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Robert Mangold has been working with Japanese antiques since 1995 with an emphasis on ceramics, Paintings, Armour and Buddhist furniture.
Edo p. Enso Zenga Scroll by Priest Daienbutsu
Please refer to our stock # ALR6688 when inquiring.
A very dramatic image of a quashed circle by Edo p. Zen Priest Daienbutsu underscored with the phrase Enso, Kore Nanzo! He seems to make a double play here. Not only is he asking the question (detailed below) of “What am I”, but also inquiring of us when viewing this flattened and distorted image “What is this circle”, and we must not be too quick to interpret. It is depicted with ink on paper fully restored in gray momigami paper extended with blue silk mimicking the original. The scroll is 19-1/2 x 39 inches (50 x 99 cm).
Daienbutsu was an important Edo p. Soto-shu Zen priest known for his extreme attitude toward training. Details of his early life are unknown but he studied under Tomon Keisai. He came to Kyoto (Yamashiro) and studied at Eishoji. During the Bunsei era he travelled and established Komeiji Temple in Arima. There, due to his strict teaching style, he earned the epithet Torabutsu (Tiger Priest). He died in 1825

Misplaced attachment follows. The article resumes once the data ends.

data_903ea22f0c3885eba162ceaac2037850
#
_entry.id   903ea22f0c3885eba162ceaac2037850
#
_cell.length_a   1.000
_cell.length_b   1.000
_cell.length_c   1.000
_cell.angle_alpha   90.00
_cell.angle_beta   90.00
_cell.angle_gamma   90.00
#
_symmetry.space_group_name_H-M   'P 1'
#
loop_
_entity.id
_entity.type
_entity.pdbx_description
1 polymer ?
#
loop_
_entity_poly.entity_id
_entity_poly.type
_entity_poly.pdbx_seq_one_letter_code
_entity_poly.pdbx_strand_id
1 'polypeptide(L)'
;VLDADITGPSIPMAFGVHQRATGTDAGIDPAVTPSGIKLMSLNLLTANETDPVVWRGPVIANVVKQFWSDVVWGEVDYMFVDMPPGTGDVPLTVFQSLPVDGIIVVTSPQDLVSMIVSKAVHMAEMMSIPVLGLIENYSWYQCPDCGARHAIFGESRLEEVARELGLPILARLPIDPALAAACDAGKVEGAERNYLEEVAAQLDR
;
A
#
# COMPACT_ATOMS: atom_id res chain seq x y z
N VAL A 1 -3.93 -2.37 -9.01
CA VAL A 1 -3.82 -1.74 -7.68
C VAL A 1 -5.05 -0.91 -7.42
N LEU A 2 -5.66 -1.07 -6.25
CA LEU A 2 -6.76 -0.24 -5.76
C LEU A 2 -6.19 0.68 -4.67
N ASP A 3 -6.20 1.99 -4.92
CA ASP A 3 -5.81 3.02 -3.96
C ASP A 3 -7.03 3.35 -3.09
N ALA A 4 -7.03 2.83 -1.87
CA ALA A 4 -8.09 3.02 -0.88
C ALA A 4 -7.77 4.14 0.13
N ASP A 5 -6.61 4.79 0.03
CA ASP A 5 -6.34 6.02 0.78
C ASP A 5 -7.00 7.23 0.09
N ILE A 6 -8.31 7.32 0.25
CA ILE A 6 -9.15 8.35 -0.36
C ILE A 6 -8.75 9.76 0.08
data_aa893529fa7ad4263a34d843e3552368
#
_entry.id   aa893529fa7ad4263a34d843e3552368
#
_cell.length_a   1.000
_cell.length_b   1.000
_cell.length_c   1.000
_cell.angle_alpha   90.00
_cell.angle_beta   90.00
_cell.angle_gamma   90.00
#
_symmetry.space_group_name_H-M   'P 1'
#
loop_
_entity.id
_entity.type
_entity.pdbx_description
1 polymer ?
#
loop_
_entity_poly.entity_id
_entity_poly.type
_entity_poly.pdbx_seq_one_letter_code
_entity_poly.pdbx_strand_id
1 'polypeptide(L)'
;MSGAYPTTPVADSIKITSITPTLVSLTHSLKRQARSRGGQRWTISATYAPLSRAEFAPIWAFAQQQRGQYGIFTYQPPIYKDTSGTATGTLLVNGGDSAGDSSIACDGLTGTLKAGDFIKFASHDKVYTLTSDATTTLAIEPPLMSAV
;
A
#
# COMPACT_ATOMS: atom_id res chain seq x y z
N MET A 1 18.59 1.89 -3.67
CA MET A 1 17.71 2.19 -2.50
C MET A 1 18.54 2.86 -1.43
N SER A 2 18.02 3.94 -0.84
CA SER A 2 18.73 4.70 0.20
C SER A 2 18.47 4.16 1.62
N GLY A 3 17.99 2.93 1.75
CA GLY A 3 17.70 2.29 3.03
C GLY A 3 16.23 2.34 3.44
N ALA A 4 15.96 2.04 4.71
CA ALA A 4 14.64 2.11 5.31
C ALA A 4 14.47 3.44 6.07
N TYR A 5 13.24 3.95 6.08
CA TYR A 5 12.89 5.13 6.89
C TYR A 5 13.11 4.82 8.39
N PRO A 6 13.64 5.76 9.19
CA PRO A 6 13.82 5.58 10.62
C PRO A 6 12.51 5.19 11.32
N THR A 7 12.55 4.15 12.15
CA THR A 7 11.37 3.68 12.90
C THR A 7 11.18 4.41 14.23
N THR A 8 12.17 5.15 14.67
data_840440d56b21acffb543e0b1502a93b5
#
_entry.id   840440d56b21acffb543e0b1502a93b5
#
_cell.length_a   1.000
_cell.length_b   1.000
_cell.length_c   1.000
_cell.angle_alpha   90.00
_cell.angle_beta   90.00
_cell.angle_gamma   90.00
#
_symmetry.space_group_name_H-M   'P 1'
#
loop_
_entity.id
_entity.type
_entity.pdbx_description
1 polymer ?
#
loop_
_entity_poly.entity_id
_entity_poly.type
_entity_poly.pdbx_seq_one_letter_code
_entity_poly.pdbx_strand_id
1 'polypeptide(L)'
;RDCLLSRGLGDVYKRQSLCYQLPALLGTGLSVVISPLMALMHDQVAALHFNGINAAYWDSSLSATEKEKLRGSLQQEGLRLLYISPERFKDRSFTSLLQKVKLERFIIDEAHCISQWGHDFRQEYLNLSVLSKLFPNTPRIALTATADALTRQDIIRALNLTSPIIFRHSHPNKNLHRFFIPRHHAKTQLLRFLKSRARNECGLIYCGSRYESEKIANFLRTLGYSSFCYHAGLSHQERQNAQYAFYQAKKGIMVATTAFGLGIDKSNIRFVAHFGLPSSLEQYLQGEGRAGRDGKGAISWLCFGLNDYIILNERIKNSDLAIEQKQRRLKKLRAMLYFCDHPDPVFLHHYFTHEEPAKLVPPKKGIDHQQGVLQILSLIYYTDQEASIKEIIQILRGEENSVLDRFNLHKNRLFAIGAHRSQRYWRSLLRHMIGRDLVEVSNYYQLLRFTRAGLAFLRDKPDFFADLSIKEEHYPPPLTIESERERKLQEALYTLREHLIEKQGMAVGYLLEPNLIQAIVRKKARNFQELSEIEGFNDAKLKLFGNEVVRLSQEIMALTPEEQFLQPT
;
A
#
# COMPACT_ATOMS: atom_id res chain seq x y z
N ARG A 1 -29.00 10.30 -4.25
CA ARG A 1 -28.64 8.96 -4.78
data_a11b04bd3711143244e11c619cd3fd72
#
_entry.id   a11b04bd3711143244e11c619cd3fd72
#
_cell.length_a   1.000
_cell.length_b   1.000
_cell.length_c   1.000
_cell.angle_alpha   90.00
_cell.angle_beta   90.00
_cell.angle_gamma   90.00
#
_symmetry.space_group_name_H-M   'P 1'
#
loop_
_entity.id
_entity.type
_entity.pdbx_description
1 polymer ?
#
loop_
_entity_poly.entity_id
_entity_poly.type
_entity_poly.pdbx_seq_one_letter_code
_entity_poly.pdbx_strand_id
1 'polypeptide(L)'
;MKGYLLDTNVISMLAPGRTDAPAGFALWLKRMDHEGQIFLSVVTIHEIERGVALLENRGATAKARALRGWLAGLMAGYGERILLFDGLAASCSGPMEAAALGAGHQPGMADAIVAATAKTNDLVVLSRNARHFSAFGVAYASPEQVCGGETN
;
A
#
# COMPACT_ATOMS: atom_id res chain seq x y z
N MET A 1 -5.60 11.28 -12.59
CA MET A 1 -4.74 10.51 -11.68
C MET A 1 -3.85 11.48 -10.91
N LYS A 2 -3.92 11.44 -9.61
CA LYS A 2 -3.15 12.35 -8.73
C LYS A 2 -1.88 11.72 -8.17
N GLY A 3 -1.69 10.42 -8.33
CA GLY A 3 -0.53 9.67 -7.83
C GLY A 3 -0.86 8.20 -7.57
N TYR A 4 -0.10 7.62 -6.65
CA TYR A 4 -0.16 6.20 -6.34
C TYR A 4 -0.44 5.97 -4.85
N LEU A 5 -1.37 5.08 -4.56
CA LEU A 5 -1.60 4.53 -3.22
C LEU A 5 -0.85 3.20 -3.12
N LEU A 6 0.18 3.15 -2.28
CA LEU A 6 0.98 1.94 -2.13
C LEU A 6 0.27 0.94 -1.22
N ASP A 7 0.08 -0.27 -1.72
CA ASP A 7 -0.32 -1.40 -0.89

The Enso or Zen Circle can represent the moon, a rice cake or the endless enigma. It represents the complex nature of the universe and our way through it; empty yet full, infinite and complete. The circle is the simplest of all images, but also it is one of the hardest to draw. On a basic level it is up to the viewer what he or she sees. KORE NANZO or What is this? Is the Zen way of saying “Who or what am I”. Zen teaches us that the goal is to achieve self-realization; to move beyond desire— the moment when we fully comprehend our mind and become one with the universe. But, in order to realize our minds we need to understand the source from which thoughts arise. This quest leads us to ask the questions: What is this? and Who am I?
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